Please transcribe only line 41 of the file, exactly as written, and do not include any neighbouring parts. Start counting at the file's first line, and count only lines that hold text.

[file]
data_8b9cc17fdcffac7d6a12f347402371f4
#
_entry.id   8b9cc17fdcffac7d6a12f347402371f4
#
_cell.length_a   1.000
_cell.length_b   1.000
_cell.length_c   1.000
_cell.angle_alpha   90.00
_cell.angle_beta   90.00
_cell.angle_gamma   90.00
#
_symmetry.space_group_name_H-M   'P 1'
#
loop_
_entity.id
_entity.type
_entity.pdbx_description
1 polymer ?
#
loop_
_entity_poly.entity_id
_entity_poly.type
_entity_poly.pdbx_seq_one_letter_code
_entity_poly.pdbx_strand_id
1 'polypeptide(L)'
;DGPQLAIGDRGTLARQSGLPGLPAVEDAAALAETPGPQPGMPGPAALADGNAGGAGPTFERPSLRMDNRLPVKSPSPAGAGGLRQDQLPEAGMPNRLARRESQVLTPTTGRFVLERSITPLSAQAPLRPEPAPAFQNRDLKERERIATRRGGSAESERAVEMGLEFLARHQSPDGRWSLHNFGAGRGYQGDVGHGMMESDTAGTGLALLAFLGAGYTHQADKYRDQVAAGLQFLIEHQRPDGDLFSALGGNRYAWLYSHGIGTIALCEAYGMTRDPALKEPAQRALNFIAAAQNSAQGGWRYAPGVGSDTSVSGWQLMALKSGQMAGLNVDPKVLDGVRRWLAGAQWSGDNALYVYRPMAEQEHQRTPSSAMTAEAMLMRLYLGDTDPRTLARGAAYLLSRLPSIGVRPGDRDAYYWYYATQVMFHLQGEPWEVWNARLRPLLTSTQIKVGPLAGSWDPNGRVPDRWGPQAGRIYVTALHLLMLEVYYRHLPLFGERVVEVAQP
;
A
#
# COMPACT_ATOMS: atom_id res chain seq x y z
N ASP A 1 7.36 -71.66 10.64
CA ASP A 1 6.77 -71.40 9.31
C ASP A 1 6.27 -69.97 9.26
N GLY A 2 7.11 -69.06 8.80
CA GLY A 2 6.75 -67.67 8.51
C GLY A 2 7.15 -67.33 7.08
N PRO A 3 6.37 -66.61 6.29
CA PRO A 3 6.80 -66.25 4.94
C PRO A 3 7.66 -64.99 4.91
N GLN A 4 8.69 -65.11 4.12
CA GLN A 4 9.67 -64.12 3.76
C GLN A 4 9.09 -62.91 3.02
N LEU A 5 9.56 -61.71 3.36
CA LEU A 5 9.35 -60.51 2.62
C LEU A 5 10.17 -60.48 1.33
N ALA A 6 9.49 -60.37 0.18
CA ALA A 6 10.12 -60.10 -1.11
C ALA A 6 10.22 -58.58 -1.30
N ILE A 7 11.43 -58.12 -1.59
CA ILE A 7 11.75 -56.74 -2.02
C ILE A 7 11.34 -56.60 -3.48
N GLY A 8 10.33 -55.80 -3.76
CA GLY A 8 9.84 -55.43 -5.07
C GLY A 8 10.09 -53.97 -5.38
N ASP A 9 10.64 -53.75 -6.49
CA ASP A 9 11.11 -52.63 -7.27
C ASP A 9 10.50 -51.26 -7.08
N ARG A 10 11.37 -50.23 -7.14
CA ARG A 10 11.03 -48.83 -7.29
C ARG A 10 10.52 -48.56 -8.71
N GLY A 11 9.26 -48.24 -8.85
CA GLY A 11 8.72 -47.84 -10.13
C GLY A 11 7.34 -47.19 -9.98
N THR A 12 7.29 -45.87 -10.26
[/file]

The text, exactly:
CA GLN A 4 9.67 -64.12 3.76